The penalty in all this is that a million-strong TV audience is no respecter of persons. It twiddles a knob and there you are. Why, it’s Benny Hill! Good Old Benny. Come on, make us laugh. Mum’s just put the kettle on. Dad’s finished with the paper. Go on, Benny. Have a go! We’re easy.
“If Clark Gable or Alan Curtis walked in that room they’d run for their lives. But it’s not Hollywood they’re looking for. It’s the Boy Next Door. And since Alan Curtis doesn’t live next door they have to make do with me.” To a serious-minded young “comic” absorbed in his career — and any young “comic” who reads nothing but gag books, writes nothing but material for his act, and keeps a library of his own tape-recordings, must, I think, be regarded as serious minded — this can become unnerving at times.
Not so long ago – he was playing Leeds that week — he slipped out for a bite of supper between shows.
Being the simple, uncomplicated soul he is, he made for the local fish-and-chip bar. In a moment the place was in an uproar (to get an exact picture of Benny Hill being welcomed by his fans while he tries to eat fish and chips, you must see him do it in dumb-show).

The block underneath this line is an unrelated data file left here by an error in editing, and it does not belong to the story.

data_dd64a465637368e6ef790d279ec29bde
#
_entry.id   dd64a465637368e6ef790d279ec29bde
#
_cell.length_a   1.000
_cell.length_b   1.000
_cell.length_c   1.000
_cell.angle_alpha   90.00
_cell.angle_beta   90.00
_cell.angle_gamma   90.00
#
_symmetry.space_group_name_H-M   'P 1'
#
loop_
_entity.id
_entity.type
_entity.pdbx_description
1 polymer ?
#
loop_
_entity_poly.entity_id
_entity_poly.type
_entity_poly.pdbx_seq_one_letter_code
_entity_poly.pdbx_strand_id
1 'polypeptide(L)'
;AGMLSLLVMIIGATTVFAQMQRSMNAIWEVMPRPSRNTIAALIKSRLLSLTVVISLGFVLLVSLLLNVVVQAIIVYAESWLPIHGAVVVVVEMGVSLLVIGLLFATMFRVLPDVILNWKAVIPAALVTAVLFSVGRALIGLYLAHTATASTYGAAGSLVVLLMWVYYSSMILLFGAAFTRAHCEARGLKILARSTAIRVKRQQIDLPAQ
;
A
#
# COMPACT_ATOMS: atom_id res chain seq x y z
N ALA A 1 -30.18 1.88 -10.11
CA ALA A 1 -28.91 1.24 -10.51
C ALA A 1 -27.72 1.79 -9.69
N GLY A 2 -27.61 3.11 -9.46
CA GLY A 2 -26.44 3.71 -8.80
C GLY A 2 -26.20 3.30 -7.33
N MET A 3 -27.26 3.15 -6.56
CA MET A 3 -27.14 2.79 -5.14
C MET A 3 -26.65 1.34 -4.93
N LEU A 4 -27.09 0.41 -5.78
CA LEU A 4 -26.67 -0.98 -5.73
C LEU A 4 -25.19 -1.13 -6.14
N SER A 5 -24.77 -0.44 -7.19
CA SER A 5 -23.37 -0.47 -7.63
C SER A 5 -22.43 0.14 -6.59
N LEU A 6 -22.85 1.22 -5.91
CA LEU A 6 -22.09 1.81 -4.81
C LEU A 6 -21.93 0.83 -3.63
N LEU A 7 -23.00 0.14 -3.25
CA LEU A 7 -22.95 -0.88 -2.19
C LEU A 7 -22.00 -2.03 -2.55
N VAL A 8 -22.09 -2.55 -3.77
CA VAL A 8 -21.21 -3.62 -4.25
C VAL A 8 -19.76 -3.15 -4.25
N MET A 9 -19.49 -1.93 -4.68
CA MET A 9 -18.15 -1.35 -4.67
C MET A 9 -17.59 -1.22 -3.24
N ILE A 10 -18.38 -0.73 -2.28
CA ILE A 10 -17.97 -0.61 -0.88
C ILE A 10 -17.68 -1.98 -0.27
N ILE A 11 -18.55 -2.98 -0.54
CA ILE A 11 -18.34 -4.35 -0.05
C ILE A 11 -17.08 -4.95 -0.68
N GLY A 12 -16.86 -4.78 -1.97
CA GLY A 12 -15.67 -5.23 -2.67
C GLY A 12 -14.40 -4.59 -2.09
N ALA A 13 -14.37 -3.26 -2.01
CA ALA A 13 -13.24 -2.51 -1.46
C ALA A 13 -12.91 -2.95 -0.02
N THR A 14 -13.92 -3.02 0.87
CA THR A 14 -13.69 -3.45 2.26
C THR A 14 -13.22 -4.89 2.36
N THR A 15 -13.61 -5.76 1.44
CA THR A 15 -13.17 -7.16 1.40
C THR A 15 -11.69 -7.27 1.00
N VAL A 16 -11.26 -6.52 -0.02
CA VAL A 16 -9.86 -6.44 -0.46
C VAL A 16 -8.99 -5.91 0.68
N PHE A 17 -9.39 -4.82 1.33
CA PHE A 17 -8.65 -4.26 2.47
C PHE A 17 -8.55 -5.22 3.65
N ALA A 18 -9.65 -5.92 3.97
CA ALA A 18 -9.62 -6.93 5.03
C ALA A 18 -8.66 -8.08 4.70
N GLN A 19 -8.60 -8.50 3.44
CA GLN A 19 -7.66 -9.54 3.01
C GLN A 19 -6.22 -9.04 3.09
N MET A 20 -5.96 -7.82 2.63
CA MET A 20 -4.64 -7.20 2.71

Why, it’s Benny Hill! Good old Benny! Saw you on the Telly last night. What a lark, eh? Do us one of those impersonations. Benny! (This from the proprietor.)
Now, like every good comic who ever was, Benny worries about his act. Between shows he locks himself away from his audience to go through an hour of merciless self-examination.
But here was his audience. (It’s Benny Hill, off the Telly. He’s a scream!) The Show Must Go On.
“Tell you what I’ll do,” says Benny, “I’ll do a turn if it’s fish-and-chips on the house.”
So 30 customers got fish-and-chips (value 2s. 6d.) and four minutes of Benny Hill (value £600 a week) free.
But there is a moral to the story. “Believe it or not,” says Benny, “The proprietor was furious. ‘You’ve cost me four quid!’ You see ? He expected to get me for nothing — just the way he does when he switches on his TV set.”
“It’s so very difficult to be ordinary, isn’t it ? A heart cry from a sensitive artist in the art of making the extraordinary seem ordinary.